BVA calls for vet students to be exempted from immigration targets

Animal Health/ Animal Health surgeon news

The British Veterinary Association (BVA) has urged the government to exclude overseas veterinary students from any future immigration targets.

In a joint paper submitted to the Migration Advisory Committee, the BVA, Royal College of Veterinary Surgeons and Veterinary Schools Council have put forward several recommendations on the post-Brexit future of non-UK citizens studying at British vet schools.

“The British Veterinary Association has called for the government to exempt overseas veterinary students in the UK from immigration targets.“

It was suggested that including student numbers in the government's overall immigration target would add to the downward pressure on the number of vets able to come to the UK from abroad, with the professional bodies also noting that vets who qualify in the UK should be able to remain here to live and work after graduation.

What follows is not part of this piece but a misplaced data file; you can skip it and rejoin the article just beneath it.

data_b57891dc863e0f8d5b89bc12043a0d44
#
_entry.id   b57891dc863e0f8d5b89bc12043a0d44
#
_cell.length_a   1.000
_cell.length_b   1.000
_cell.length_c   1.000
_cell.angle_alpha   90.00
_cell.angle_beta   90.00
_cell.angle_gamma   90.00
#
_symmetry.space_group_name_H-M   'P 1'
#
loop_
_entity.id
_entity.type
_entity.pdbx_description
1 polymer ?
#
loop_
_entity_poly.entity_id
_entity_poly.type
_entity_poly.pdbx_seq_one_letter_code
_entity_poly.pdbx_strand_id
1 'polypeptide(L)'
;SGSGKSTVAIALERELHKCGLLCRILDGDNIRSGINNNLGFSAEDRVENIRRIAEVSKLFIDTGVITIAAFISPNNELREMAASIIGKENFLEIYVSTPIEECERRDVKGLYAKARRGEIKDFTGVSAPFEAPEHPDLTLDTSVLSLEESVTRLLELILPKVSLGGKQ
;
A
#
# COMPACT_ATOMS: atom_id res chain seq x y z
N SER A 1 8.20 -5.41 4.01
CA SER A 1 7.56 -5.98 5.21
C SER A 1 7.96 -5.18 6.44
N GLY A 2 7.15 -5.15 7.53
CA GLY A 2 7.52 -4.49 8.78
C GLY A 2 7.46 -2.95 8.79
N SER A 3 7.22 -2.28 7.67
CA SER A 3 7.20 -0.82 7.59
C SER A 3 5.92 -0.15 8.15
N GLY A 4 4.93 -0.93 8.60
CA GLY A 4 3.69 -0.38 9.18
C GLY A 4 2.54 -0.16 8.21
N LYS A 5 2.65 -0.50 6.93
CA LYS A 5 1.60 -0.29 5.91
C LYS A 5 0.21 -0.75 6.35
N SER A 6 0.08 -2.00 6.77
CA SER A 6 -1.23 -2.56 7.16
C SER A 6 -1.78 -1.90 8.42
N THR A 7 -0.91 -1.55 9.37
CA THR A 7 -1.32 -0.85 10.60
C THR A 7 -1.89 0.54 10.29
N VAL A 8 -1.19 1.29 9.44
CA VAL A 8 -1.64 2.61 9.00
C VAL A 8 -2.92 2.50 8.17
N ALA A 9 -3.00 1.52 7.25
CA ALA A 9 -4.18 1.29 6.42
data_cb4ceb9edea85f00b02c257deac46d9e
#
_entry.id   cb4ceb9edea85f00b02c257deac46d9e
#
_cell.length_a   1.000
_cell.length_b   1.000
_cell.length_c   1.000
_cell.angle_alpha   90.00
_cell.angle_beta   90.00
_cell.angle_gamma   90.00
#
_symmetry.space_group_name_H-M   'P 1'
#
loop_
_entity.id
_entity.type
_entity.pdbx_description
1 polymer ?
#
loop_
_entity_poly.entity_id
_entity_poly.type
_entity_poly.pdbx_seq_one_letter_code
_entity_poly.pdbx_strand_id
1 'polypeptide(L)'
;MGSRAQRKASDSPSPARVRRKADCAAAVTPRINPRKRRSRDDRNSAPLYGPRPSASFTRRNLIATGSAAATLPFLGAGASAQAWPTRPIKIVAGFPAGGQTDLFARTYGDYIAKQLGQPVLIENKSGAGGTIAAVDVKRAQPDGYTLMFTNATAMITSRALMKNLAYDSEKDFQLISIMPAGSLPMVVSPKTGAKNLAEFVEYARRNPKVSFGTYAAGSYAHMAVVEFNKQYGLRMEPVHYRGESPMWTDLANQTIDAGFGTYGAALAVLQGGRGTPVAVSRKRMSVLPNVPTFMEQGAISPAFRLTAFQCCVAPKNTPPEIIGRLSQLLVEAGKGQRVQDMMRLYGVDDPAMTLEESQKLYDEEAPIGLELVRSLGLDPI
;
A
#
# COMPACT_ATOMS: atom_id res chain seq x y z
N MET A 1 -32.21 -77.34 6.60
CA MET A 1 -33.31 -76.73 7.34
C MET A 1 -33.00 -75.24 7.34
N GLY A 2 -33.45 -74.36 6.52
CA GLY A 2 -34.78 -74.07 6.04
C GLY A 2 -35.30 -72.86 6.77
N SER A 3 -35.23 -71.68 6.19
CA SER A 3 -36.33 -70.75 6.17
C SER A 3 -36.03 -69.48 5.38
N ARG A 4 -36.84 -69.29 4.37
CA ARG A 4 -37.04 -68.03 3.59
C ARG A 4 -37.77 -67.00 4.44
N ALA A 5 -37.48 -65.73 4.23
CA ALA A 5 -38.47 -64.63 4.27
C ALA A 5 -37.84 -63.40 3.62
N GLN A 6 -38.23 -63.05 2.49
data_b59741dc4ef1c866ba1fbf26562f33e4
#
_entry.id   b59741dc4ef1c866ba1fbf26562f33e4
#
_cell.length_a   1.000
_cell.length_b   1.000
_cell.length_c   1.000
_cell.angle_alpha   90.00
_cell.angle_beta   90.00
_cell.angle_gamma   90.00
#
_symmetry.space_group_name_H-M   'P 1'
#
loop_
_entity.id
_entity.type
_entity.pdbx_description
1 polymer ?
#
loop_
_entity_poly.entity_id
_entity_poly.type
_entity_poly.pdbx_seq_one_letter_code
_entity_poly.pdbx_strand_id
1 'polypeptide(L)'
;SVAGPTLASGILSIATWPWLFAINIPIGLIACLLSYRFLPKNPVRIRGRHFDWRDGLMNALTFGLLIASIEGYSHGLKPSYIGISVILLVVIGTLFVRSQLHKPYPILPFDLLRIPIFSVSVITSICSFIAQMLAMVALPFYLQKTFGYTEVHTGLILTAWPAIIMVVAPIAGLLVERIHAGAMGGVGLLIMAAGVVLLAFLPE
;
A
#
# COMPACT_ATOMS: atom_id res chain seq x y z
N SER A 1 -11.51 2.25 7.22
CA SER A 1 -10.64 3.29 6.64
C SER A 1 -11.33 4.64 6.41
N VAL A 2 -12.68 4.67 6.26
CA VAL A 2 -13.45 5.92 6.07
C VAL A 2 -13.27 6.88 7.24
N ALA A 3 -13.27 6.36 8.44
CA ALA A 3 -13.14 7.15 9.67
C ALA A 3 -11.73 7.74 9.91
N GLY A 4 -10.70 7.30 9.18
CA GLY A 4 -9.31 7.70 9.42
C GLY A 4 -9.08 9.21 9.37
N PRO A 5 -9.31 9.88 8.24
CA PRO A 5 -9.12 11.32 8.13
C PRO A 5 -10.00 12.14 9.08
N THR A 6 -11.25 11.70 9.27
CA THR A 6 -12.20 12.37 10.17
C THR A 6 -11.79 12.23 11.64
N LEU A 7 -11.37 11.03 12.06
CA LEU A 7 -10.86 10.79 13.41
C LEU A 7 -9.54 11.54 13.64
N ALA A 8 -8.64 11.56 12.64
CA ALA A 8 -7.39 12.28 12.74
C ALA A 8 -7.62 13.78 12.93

Additionally, the paper called for any required increase in the number of UK-national veterinary graduates that might result from a reduction in overseas students to be properly funded, as international students currently make a disproportionate contribution to the finances of veterinary schools.

John Fishwick, president of the BVA, said: "Fulfilling the demand for vets, following the departure of the UK from the EU, will be essential to maintain animal health and welfare, public health, food safety and trade."

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